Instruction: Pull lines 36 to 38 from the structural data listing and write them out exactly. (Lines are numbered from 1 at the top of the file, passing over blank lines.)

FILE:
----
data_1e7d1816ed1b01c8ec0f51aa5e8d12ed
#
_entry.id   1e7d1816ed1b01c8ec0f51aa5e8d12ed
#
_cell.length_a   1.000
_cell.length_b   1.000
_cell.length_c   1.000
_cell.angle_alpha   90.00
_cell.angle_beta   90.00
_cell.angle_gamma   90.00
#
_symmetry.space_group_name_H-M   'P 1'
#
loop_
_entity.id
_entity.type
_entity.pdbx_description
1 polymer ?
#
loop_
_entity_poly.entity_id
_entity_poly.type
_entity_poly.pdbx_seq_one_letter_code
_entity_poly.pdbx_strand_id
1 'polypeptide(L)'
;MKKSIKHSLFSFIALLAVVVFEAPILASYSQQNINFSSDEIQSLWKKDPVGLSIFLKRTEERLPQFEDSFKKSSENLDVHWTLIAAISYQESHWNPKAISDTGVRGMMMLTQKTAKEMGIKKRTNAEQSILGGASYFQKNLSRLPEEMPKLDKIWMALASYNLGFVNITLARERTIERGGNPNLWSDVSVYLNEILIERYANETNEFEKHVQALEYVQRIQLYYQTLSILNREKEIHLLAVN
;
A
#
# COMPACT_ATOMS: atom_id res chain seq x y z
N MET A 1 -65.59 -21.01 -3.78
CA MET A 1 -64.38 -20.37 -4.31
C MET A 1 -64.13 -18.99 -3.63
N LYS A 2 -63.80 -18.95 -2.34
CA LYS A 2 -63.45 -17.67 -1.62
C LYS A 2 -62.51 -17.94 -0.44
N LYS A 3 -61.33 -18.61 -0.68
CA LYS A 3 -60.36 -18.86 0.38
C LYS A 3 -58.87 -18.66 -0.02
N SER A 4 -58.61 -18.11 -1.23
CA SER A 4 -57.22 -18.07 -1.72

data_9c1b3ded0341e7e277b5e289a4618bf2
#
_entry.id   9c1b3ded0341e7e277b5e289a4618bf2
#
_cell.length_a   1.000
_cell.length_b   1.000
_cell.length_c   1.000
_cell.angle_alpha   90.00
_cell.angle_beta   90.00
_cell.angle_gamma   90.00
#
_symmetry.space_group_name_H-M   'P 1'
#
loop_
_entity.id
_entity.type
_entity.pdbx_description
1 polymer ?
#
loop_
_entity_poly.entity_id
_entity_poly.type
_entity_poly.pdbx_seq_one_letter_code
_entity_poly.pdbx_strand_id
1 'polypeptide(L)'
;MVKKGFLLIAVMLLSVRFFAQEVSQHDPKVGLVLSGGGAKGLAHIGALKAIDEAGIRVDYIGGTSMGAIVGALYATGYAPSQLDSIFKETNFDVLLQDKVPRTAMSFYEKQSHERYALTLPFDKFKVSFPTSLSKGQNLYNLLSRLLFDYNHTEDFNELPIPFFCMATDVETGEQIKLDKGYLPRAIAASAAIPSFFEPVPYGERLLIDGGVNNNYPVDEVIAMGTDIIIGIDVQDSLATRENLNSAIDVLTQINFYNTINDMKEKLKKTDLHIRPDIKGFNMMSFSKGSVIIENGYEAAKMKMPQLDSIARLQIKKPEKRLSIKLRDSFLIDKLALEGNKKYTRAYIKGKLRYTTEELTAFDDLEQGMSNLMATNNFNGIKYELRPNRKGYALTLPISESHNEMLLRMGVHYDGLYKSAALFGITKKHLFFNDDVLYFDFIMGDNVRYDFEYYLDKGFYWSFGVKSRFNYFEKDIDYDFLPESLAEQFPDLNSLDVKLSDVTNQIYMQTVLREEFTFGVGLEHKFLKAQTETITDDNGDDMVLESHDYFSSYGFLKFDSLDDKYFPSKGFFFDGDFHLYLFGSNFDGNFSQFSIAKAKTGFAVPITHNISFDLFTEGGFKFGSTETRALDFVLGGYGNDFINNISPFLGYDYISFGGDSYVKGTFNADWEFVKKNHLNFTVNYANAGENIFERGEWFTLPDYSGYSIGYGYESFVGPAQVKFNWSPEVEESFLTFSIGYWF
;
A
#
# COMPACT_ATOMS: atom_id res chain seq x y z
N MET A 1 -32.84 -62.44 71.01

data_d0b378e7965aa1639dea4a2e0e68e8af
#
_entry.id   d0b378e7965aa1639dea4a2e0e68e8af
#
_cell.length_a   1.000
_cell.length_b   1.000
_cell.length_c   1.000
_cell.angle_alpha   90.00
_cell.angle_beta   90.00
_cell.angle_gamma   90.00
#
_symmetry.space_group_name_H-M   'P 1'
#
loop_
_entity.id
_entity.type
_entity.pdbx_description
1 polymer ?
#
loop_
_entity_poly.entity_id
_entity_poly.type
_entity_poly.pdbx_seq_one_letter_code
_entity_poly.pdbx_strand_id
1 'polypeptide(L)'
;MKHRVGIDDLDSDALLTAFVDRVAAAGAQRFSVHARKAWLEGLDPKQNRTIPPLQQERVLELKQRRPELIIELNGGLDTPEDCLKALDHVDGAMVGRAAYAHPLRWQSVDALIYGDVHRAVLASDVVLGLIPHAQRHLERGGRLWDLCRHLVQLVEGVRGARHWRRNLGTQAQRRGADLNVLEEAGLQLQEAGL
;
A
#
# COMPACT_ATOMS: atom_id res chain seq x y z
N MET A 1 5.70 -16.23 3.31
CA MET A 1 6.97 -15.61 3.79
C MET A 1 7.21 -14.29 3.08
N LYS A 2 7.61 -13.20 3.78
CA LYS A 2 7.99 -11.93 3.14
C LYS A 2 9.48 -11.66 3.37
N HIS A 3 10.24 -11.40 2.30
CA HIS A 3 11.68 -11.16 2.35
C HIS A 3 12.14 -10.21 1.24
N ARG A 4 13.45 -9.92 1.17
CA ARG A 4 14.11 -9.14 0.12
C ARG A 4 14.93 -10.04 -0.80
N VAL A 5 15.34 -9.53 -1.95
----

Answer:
C LYS A 2 -62.51 -17.94 -0.44
N LYS A 3 -61.33 -18.61 -0.68
CA LYS A 3 -60.36 -18.86 0.38